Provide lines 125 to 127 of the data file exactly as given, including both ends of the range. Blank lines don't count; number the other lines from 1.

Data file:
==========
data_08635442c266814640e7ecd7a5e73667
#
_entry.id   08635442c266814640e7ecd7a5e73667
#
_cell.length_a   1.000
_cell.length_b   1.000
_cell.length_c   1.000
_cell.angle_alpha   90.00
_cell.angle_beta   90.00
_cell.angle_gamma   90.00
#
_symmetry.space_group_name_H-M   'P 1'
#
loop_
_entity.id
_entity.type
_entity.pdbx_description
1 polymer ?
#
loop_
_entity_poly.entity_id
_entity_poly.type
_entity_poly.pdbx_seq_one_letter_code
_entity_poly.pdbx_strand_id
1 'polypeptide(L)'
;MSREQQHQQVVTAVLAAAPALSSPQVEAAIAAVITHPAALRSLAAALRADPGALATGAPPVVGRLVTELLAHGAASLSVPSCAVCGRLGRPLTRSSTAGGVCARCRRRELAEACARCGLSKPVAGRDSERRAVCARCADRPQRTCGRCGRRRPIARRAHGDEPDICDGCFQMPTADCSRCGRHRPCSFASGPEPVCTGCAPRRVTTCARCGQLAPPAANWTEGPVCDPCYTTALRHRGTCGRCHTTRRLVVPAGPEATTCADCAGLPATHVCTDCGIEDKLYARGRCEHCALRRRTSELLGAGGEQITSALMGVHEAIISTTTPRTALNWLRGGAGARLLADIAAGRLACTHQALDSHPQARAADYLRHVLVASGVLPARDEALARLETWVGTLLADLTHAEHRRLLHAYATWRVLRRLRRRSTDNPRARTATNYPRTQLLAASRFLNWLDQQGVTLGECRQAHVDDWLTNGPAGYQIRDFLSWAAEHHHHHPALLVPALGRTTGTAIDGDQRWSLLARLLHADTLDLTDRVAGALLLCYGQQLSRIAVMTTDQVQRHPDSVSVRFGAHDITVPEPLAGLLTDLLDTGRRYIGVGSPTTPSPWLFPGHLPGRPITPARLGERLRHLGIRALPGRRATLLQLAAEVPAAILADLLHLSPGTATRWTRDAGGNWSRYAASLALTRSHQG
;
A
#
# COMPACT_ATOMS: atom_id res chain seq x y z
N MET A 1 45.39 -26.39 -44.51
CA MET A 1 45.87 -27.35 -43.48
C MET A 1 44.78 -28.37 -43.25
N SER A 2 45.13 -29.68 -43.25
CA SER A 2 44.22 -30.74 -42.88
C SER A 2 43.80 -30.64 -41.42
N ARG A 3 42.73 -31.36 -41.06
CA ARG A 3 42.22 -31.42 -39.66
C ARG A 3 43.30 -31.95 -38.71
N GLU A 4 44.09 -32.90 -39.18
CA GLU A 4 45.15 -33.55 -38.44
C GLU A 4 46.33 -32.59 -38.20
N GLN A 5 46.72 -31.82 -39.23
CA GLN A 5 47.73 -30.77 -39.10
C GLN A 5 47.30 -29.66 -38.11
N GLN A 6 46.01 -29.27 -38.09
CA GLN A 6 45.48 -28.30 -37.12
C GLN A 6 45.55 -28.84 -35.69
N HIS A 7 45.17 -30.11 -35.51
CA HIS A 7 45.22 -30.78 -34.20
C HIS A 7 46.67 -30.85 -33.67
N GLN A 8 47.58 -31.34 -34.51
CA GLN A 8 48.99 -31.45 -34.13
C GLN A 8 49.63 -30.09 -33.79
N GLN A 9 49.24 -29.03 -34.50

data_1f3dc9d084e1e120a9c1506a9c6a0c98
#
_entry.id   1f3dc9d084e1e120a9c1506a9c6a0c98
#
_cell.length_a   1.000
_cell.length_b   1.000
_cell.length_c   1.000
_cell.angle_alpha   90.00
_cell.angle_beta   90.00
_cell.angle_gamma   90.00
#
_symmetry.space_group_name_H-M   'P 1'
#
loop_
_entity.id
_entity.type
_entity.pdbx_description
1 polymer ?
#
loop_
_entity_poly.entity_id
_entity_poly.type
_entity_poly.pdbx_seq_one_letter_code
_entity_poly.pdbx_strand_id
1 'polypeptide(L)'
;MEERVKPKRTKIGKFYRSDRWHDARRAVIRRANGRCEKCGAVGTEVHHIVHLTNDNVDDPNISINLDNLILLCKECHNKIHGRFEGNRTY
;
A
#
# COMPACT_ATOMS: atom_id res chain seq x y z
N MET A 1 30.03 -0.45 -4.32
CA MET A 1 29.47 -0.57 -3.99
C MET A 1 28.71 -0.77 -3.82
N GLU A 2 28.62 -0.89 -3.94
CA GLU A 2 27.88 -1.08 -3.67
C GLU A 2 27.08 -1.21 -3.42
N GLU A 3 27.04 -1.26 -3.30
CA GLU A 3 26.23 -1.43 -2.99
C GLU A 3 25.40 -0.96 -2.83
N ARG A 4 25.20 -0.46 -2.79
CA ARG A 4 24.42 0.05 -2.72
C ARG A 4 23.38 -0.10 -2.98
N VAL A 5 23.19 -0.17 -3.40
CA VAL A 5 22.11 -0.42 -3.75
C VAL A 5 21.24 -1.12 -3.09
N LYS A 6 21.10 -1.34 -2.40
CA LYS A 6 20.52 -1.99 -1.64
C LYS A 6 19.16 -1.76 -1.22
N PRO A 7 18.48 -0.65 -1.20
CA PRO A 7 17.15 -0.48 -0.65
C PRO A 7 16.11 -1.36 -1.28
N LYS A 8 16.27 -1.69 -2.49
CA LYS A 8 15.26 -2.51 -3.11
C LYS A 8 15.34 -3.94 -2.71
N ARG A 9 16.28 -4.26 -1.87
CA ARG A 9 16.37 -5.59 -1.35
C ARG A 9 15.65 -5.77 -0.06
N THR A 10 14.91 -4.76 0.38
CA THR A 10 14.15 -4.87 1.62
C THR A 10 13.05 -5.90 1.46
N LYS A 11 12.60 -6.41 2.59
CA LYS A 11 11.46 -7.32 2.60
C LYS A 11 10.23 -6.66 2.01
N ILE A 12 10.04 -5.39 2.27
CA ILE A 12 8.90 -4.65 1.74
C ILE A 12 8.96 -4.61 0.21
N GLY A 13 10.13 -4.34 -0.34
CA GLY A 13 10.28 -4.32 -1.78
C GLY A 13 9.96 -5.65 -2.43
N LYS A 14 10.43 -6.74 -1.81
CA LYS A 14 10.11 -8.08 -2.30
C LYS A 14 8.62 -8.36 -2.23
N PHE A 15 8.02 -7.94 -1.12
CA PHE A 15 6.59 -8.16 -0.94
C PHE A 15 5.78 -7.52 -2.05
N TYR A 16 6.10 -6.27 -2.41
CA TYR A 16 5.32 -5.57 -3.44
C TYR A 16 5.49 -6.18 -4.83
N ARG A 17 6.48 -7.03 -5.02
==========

N LYS A 14 10.43 -6.74 -1.81
CA LYS A 14 10.11 -8.08 -2.30
C LYS A 14 8.62 -8.36 -2.23